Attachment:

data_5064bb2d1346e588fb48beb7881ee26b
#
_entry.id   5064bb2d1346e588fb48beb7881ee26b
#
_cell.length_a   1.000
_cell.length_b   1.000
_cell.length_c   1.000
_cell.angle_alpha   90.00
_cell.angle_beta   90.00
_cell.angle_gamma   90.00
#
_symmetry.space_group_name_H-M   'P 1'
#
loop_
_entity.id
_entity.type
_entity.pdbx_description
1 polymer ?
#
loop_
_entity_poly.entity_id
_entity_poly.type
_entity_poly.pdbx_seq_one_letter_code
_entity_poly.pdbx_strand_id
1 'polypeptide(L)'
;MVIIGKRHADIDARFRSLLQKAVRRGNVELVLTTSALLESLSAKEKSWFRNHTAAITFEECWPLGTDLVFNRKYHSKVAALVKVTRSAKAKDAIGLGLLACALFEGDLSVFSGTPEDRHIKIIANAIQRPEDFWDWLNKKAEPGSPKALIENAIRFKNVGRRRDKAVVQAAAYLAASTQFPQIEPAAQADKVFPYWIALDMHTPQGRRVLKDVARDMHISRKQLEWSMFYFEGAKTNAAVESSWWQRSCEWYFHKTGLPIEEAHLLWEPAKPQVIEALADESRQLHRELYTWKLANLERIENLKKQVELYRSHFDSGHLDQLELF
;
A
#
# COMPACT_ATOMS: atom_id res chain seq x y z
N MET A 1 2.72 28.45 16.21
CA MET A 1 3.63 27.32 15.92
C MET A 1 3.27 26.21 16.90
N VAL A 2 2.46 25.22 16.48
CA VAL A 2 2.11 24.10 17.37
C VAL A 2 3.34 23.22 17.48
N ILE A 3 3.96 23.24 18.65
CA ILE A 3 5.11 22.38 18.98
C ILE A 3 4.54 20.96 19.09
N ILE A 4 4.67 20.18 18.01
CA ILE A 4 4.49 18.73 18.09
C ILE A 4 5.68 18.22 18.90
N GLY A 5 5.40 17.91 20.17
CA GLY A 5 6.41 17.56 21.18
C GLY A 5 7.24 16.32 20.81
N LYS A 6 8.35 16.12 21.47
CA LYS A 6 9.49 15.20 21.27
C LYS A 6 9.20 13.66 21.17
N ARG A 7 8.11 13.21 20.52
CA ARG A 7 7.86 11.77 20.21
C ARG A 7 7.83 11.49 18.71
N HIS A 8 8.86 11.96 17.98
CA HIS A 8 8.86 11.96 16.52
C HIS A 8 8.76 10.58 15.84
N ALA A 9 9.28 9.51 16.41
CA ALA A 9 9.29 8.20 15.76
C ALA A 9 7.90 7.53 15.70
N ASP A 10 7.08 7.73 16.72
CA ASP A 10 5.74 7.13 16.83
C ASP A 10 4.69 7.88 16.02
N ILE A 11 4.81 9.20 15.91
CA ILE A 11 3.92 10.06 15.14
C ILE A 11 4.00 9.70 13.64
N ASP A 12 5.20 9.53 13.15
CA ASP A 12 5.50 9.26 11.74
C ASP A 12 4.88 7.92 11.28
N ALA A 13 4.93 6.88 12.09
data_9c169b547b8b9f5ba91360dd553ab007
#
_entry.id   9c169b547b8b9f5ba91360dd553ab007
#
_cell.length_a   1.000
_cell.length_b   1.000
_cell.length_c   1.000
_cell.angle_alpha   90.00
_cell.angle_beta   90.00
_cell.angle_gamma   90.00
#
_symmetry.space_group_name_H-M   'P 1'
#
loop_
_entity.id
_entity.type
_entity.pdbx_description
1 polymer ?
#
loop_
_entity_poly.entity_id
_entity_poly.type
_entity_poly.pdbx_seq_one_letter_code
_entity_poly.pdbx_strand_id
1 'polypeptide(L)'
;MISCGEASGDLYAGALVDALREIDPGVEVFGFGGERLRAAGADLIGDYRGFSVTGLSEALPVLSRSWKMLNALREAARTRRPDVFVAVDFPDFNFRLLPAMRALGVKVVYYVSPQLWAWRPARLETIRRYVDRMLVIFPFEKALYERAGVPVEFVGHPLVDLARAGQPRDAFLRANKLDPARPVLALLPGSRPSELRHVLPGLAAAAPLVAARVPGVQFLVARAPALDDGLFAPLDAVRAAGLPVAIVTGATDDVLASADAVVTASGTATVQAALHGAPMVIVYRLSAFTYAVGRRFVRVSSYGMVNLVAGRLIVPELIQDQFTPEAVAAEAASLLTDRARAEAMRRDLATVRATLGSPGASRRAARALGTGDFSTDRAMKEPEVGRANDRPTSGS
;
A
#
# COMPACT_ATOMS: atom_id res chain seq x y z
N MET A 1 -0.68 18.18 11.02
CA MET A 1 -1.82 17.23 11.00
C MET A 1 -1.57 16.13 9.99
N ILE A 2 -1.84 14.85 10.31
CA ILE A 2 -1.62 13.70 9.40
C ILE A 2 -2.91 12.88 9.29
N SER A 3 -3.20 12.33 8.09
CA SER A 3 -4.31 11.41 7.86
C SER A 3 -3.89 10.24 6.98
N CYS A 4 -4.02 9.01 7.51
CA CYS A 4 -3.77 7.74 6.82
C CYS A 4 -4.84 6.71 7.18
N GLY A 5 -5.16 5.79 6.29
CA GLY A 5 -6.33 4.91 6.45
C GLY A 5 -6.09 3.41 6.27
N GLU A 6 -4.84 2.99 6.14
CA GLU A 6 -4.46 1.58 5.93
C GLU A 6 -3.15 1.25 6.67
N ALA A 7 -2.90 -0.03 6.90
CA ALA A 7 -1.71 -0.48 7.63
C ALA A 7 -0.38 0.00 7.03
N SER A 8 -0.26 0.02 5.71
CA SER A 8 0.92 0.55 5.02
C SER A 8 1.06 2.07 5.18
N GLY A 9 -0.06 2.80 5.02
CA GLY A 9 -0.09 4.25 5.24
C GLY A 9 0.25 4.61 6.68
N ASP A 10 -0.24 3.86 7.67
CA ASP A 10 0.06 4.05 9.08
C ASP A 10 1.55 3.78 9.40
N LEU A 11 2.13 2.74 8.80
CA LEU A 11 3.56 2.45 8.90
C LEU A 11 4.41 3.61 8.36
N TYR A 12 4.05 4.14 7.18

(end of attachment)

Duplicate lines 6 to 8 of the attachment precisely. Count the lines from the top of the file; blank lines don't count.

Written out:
_cell.length_b   1.000
_cell.length_c   1.000
_cell.angle_alpha   90.00